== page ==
False awakening

False awakening

A false awakening is a vivid and convincing dream about awakening from sleep, while the dreamer in reality continues to sleep. After a false awakening, subjects often dream they are performing daily morning rituals such as cooking, cleaning and eating. The experience is sometimes called a double dream or dream within a dream.


Further concepts


A false awakening may occur following an ordinary dream or following a lucid dream (one in which the dreamer has been aware of dreaming). Particularly if the false awakening follows a lucid dream, the false awakening may turn into a "pre-lucid dream",[1] that is, one in which the dreamer may start to wonder if they are really awake and may or may not come to the correct conclusion. In a study by Harvard psychologist Deirdre Barrett, 2,000 dreams from 200 subjects were examined and it was found that false awakenings and lucidity were significantly more likely to occur within the same dream or within different dreams of the same night. False awakenings often preceded lucidity as a cue, but they could also follow the realization of lucidity, often losing it in the process.[2]


Another type of false awakening is a continuum. In a continuum, the subject falls asleep in real life, but in the dream following, the brain simulates the subject as though they were still awake. At times the individual can perform actions unknowingly. The movie Nightmare on Elm Street popularized this phenomenon.

Symptoms of a false awakening

Realism and unrealism

Certain aspects of life may be dramatized, or out of place in false awakenings. Things may seem wrong: details, like the painting on a wall, not being able to talk or difficulty reading (purportedly reading in lucid dreams is often difficult or impossible,[3]) or, oddly, normal types of foods gone missing. In some experiences, the subject's senses are heightened, or changed.


Because the mind still dreams after a false awakening, there may be more than one false awakening in a single dream. Subjects may dream they wake up, eat breakfast, brush their teeth, and so on; suddenly awake again in bed (still in a dream), begin morning rituals again, awaken again, and so forth. The philosopher Bertrand Russell claimed to have experienced "about a hundred" false awakenings in succession while coming around from a general anesthetic.[4]

Types of false awakening

Celia Green suggested a distinction should be made between two types of false awakening:[1]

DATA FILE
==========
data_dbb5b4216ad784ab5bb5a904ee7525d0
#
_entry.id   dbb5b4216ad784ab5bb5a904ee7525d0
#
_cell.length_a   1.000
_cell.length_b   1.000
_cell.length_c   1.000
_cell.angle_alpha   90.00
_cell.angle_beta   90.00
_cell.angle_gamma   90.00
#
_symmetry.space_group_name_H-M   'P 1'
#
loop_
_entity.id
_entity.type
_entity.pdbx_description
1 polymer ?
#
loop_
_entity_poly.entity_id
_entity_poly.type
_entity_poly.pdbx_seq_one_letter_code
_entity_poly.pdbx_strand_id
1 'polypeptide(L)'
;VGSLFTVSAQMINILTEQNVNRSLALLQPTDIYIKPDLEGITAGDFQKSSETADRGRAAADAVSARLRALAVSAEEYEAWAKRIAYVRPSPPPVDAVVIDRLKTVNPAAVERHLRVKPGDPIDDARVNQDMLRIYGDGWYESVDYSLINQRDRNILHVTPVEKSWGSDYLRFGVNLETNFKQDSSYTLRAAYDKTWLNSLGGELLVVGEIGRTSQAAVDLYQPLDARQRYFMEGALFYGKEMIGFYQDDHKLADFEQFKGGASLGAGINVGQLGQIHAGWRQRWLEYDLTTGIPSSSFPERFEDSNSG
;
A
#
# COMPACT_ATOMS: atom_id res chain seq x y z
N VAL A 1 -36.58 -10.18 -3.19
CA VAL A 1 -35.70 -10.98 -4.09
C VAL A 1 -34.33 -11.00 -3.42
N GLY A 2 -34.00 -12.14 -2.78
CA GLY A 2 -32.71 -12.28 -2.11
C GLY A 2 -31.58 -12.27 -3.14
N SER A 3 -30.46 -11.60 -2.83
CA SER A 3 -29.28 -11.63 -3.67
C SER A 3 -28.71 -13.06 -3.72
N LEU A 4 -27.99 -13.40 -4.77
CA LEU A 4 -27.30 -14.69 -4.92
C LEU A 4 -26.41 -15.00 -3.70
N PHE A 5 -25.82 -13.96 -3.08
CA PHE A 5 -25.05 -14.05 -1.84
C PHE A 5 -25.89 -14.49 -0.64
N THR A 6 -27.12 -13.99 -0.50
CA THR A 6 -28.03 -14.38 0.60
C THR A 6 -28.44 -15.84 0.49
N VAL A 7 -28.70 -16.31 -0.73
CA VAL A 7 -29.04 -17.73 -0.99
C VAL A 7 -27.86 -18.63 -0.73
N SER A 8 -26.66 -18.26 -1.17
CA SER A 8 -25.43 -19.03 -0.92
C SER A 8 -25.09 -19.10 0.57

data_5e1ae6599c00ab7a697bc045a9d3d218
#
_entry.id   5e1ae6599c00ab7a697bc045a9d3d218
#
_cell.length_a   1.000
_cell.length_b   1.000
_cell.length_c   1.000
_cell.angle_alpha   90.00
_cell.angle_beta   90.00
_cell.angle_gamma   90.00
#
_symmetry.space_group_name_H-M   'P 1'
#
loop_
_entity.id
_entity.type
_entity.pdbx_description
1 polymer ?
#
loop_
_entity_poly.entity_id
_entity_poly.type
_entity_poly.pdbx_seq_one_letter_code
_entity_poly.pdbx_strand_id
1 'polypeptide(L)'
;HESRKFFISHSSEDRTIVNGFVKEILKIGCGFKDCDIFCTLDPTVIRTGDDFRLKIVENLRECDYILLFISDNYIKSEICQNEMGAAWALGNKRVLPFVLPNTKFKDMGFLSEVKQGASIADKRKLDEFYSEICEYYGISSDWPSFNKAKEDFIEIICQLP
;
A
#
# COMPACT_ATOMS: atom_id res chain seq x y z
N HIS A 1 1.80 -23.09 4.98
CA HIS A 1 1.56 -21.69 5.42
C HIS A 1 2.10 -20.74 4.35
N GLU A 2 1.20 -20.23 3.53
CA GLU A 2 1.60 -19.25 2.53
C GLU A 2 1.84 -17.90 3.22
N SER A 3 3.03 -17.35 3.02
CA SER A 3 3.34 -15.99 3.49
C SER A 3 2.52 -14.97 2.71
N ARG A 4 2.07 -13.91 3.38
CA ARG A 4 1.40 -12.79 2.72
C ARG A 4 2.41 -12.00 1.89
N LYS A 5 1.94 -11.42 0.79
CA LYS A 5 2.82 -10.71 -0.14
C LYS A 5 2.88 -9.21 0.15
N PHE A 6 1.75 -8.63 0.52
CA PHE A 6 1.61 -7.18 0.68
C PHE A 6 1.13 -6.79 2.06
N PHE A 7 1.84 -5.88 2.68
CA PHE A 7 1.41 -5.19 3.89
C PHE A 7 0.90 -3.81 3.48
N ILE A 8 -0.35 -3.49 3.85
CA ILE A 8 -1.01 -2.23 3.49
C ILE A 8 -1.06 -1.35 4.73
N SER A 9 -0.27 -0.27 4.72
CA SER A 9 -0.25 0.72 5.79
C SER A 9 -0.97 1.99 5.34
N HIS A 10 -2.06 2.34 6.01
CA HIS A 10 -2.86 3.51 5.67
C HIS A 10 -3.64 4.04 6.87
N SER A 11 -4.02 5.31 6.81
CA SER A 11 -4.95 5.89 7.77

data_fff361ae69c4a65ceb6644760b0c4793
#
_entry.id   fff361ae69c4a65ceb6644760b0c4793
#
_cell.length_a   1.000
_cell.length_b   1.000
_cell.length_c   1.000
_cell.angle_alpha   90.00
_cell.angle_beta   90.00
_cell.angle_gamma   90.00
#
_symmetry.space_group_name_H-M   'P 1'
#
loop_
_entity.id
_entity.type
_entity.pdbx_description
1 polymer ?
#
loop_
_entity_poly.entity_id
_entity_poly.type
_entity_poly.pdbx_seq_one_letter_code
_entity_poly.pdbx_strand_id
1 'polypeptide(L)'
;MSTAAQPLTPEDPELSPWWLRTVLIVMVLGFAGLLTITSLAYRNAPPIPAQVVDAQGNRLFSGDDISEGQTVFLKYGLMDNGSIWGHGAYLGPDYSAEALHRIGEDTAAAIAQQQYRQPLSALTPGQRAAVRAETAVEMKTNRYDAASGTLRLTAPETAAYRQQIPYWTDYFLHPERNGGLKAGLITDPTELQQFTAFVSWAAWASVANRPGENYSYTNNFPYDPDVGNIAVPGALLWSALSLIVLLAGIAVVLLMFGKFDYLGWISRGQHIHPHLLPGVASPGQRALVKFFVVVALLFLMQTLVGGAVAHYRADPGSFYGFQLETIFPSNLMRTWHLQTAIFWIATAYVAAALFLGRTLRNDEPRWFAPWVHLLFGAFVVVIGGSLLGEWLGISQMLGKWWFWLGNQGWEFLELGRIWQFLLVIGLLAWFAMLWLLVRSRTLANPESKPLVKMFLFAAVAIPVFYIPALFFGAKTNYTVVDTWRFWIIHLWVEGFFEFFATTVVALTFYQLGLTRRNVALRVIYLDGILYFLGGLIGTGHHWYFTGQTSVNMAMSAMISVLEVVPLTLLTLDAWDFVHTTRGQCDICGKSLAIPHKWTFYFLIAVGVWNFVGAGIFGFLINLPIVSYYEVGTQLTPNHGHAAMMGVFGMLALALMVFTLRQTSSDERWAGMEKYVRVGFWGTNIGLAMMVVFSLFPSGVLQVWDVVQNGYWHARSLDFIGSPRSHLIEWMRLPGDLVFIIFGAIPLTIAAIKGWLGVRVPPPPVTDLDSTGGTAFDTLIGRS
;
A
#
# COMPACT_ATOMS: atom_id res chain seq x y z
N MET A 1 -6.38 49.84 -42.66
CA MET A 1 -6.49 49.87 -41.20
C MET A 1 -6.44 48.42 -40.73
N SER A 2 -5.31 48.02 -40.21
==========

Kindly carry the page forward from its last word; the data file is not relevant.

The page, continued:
Type 1

Type 1 is the more common, in which the dreamer seems to wake up, but not necessarily in realistic surroundings, that is, not in their own bedroom. A pre-lucid dream may ensue. More commonly, dreamers will believe they have awakened, and then either wake up for real in their own bed or "fall back asleep" in the dream.

A common false awakening is a "late for work" scenario. A person may "wake up" in a typical room, with most things looking normal, and realize he or she overslept and missed the start time at work or school. Clocks, if found in the dream, will show time indicating that fact. The resulting panic is often strong enough to jar the person awake for real (much like from a nightmare). A sense of relief almost always comes from realizing that no oversleeping actually took place.

Type 2

The type 2 false awakening seems to be considerably less common. Green characterized it as follows:

the subject appears to wake up in a realistic manner, but to an atmosphere of suspense.[...] His surroundings may at first appear normal, and he may gradually become aware of something uncanny in the atmosphere, and perhaps of unwonted sounds and movements. Or he may "awake" immediately to a "stressed" and "stormy" atmosphere. In either case, the end result would appear to be characterized by feelings of suspense, excitement or apprehension.[5]

Charles McCreery[6] drew attention to the similarity between this description and the description by the German psychopathologist Karl Jaspers (1923) of the so-called "primary delusionary experience" (a general feeling that precedes more specific delusory belief). Jaspers wrote:

Patients feel uncanny and that there is something suspicious afoot. Everything gets a new meaning. The environment is somehow different—not to a gross degree—perception is unaltered in itself but there is some change which envelops everything with a subtle, pervasive and strangely uncertain light.[...] Something seems in the air which the patient cannot account for, a distrustful, uncomfortable, uncanny tension invades him.[7]